=–0.0006 `Weight`

– 0.33 `Length1`

2.49 `Length2`

+ 2.60 `Length3`

+ 1.12 `Height`

– 1.45 `Width`

separates the species most effectively (see Figure 31.4).

Figure 31.4: Raw Canonical Coefficients

Fish Measurement Data |

The CANDISC Procedure

Raw Canonical Coefficients | |||
---|---|---|---|

Variable | Can1 | Can2 | Can3 |

Weight | -0.000648508 | -0.005231659 | -0.005596192 |

Length1 | -0.329435762 | -0.626598051 | -2.934324102 |

Length2 | -2.486133674 | -0.690253987 | 4.045038893 |

Length3 | 2.595648437 | 1.803175454 | -1.139264914 |

Height | 1.121983854 | -0.714749340 | 0.283202557 |

Width | -1.446386704 | -0.907025481 | 0.741486686 |

PROC CANDISC computes the means of the canonical variables for each class. The first canonical variable is the linear combination
of the variables `Weight`

, `Length1`

, `Length2`

, `Length3`

, `Height`

, and `Width`

that provides the greatest difference (in terms of a univariate F test) between the class means. The second canonical variable provides the greatest difference between class means while being
uncorrelated with the first canonical variable.

Figure 31.5: Class Means for Canonical Variables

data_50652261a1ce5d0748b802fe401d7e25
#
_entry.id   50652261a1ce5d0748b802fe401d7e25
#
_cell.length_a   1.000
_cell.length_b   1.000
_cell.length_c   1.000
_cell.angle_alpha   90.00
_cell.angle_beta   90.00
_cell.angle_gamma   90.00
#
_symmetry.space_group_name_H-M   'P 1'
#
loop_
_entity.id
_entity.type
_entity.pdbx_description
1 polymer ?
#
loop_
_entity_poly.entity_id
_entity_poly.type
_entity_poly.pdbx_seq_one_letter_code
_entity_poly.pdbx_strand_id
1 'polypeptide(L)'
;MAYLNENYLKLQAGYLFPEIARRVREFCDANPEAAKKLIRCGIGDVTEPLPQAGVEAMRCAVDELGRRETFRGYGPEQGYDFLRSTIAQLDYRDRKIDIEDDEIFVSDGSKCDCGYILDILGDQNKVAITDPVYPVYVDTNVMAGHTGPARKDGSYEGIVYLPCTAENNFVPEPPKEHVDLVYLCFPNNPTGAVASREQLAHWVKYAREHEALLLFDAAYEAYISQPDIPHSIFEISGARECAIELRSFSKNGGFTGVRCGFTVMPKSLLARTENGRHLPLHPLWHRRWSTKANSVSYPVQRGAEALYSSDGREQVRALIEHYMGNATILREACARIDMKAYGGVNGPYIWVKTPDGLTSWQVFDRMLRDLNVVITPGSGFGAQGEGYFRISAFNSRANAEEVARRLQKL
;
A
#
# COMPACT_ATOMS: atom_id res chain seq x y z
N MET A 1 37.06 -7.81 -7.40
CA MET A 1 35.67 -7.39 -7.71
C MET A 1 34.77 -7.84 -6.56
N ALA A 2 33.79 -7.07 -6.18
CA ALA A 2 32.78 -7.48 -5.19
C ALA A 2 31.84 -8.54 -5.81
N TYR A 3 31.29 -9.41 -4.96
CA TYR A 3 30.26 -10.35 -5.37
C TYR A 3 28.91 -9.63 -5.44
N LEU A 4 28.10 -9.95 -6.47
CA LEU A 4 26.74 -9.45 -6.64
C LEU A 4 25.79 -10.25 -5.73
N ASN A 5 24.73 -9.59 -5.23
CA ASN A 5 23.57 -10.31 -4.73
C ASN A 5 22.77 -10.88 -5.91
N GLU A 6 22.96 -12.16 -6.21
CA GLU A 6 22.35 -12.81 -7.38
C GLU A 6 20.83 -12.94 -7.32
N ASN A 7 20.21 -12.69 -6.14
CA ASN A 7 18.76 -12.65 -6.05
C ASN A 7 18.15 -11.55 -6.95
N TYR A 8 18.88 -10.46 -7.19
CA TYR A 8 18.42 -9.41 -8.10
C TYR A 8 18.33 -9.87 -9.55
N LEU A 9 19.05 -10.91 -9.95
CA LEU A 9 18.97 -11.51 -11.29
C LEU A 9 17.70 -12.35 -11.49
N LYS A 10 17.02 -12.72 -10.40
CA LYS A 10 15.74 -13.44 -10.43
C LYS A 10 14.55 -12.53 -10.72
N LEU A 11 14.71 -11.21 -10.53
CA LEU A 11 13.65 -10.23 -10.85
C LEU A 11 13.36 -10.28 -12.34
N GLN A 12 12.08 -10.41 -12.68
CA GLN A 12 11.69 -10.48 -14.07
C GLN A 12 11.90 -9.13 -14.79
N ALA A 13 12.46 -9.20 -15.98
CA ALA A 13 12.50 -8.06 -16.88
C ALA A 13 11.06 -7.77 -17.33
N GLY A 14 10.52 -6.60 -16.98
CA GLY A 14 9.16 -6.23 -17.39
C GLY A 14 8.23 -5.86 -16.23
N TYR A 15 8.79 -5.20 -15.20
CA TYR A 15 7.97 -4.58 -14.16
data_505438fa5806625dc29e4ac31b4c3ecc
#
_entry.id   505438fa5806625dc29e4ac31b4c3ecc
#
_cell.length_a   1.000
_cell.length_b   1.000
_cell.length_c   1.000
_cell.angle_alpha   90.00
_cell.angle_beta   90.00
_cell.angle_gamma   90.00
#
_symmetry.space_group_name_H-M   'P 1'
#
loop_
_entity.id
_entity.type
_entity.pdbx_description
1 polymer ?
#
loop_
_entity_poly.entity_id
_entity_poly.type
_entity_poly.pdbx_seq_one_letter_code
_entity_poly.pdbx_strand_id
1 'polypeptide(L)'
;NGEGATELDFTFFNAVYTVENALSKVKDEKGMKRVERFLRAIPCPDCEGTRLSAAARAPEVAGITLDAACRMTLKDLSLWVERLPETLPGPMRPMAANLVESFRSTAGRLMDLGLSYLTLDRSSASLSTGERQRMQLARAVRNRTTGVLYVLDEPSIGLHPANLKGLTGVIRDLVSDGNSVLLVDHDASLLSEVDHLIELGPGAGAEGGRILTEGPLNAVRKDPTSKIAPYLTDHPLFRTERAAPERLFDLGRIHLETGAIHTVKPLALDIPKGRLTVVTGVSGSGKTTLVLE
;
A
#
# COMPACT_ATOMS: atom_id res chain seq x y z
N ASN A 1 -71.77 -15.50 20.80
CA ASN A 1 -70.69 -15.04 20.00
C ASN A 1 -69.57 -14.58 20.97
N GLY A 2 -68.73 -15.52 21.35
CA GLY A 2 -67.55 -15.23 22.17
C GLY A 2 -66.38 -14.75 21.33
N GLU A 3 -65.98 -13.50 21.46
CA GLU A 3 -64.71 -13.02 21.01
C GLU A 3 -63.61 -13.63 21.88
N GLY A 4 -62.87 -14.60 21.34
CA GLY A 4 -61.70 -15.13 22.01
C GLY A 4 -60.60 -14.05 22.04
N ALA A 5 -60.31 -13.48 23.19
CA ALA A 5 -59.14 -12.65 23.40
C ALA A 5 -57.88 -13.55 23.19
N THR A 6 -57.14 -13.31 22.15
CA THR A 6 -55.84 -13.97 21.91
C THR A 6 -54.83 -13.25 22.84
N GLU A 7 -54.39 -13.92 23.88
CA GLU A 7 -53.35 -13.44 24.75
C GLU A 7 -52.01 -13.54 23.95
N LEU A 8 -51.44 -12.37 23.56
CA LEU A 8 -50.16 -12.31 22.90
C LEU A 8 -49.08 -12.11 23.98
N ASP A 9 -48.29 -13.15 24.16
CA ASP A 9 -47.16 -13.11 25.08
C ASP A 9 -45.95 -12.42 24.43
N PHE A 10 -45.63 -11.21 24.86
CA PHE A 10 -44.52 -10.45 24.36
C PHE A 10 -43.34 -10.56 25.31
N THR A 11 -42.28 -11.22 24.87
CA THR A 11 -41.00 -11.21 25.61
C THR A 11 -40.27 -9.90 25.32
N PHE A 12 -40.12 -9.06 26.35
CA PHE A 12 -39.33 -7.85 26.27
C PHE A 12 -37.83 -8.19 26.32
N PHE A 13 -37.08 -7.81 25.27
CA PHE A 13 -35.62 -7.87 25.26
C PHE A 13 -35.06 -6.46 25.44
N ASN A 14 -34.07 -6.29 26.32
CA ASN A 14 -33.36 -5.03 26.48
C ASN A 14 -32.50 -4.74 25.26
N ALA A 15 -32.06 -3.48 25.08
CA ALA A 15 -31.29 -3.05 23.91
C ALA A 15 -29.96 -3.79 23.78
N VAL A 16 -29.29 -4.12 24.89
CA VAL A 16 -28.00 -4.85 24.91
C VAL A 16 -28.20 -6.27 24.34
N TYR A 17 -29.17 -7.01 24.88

Class Means on Canonical Variables | |||
---|---|---|---|

Species | Can1 | Can2 | Can3 |

Bream | 10.94142464 | 0.52078394 | 0.23496708 |

Parkki | 2.58903743 | -2.54722416 | -0.49326158 |

Perch | -4.47181389 | -1.70822715 | 1.29281314 |

Pike | -4.89689441 | 8.22140791 | -0.16469132 |

Roach | -0.35837149 | 0.08733611 | -1.10056438 |

Smelt | -4.09136653 | -2.35805841 | -4.03836098 |

Whitefish | -0.39541755 | -0.42071778 | 1.06459242 |

Figure 31.6 displays a plot of the first two canonical variables, which shows that `Can1`

discriminates among three groups: (1) bream; (2) whitefish, roach, and parkki; and (3) smelt, pike, and perch. `Can2`

best discriminates between pike and the other species.

Figure 31.6: Plot of First Two Canonical Variables